agency to coordinate the construction activities in various sectors. While significant progress has been
made during the last decade in commercialization of the CIs, the reform process by its very nature is not
systematic and a number of conflicting/confusing legal issues still exist.
5.2 The Key Challenges faced by China's CI are summarized below.
1. Improve the quality of construction. In the past, trying to find projects and completing them without
cost overrun was the main concerns of all involved parties, and the quality of construction was often
compromised. A number of quality control requirements have been introduced lately, including a
recently approved 'Quality Promoting Outline" issued by the Prime Minister to improve the production
quality, construction quality and services quality. The outline programme covers measures to strengthen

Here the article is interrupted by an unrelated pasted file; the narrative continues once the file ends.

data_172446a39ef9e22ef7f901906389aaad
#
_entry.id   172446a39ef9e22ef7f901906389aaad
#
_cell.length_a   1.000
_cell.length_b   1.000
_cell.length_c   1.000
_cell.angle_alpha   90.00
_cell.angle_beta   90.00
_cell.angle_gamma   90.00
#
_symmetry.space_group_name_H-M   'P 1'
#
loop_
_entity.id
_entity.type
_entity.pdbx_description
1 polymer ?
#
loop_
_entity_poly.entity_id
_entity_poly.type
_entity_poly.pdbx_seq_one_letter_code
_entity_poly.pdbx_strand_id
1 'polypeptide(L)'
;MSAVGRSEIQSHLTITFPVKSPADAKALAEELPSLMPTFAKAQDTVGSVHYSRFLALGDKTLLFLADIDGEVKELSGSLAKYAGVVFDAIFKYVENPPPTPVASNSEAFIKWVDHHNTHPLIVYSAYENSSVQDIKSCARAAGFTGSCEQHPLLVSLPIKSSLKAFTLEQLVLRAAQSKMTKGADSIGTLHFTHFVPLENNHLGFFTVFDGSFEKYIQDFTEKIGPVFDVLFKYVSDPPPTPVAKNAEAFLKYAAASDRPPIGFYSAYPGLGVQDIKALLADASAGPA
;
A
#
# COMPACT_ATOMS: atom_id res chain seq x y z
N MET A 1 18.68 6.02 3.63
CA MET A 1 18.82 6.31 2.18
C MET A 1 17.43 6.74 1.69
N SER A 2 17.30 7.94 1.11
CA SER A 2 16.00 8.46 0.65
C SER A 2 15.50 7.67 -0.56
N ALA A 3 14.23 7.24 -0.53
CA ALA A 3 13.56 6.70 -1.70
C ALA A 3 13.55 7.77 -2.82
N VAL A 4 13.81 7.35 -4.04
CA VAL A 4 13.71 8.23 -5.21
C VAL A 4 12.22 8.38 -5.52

or improve quality consciousness. It is hoped that enhanced government attention would improve the
- Improve supporting environment for the CI. This includes the following aspects:
a) The existing regulatory framework is incomplete and the legitimate interests of the enterprises cannot
be protected. The ability of construction associations to improve the CI is limited.
b) The respective roles of the "employer", the "engineer", and the "contractor" need to be defined and
separated. Current overlapping in the roles of owner, contractor. and engineer in government hampers
the development of competitive bidding and effective contract management. The required separation in
roles will require extensive training programmes.
c) China needs to establish and clarify the internal procedures for the bidding process and standardize the